A well-designed computer backup system should be part of your everyday, normal operations. Data backups should always be stored off-premises. These backups become a critical part of your disaster recovery and business continuity effort. Unfortunately, none of us has the luxury of knowing exactly where or when a disaster will strike, so there is some potential that your off-premises backup could be destroyed, or made unavailable, as well. Many lawyers have chosen the route of necessary redundancy.

They are opting for: (1) backing up data in the cloud (web-based backups onto ASP servers located in remote regions out of harm’s way); (2) backing up data on-premises, then removing this external hard drive to a safe location (e.g., safe deposit box) on at least a weekly basis; and (3) using back-up software to create an “image” of the functional hard drive and save it off-site. This image, when used to restore the drive, will result in an operable computer as soon as the restore process is complete. No additional software reinstalls are necessary. It’s a one-step process. Restore the new hard drive using the image file and boot the machine. Then, restore your data using the most current data backup.

While these are reliable and secure alternatives, a speedy recovery could be hindered by the lawyer’s limited access to the Internet to download your data, or limited access to the off-site storage location for the traditional backup device. Many ASP vendors will also speed delivery of external hard drives with your data to facilitate recovery. Additionally, at your firm, when in the path of an impending major storm, you can scan calendars, accounting data, insurance policies, and other selected data. If your software was installed from disks, rather than installed via download from the vendor’s website, it is important to safeguard your original software CDs.

Lastly, consider incorporating into your plan the physical relocation of the server(s) to a safe area, such as your reciprocal firm in another city. With advance warning, a trusted staff member could transport the server out of harm’s way.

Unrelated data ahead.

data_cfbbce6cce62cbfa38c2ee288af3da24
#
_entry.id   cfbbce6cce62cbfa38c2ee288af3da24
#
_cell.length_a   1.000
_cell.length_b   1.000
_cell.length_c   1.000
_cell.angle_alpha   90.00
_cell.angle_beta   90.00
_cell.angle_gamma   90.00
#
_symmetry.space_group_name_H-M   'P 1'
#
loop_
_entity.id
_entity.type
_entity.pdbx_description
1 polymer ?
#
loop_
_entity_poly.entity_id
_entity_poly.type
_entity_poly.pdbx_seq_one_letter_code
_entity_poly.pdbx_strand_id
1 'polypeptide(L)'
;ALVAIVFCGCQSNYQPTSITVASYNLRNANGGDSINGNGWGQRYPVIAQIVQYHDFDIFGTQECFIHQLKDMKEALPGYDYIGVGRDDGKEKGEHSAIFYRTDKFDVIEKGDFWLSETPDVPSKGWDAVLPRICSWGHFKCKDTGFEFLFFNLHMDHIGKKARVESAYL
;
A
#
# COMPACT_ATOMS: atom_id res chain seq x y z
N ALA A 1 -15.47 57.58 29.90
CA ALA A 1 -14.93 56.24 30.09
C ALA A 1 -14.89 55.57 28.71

Paper Files
No firm is ever paperless. And water is, of course, an enemy of paper. As part of preparation planning, don’t forget that plastic garbage bags are your friend. Files and documents that have not yet been scanned, as well as computers, printers, servers, telephones, and other equipment, can easily be stored in construction-grade plastic garbage bags and sealed with duct tape. It’s not foolproof, of course, but it’s better protection than leaving valuable equipment exposed. Plans should include moving important papers and valuable equipment out of offices with windows into interior offices or hallways. Get computers off the floor. Put bankers boxes and files on desks, and cover with plastic. Cover file cabinets with sheet plastic. Empty bottom drawers, if possible.

While many law firms will scan all client-related materials, they leave to the last scanning their own important business documents, such as insurance policies and inventories. Bank checking account material is still in paper format. Act now to safeguard important firm business records.

After a flood or hurricane, if you do have waterlogged documents, move quickly to deal with the issue. If possible, freeze any waterlogged documents until you can hire experts to deal with them. Move quickly because mildew happens fast in Florida’s high humidity, and many people will not handle damp, moldy paper because of the health hazards.

Document, Document
Take pictures of everything in your office. Those pictures will be invaluable for insurance claims.

Conclusion
While no amount of planning can totally eliminate all of the perils we face in a disaster, sound planning can help to mitigate the personal and business costs. Hurricane disaster preparation and recovery is not a one-time project — it is an ongoing process, and one that must be annually tested, updated, and tested again. Despite what history tells us to do, some firms continue to ignore the perils of hurricanes and other disasters by not having a documented disaster management and business continuation plan.

For additional information on hurricane and disaster recovery, refer to The Florida Bar’s Law Office Management Assistance Service (LOMAS) home page.

[Revised: 12-09-2014]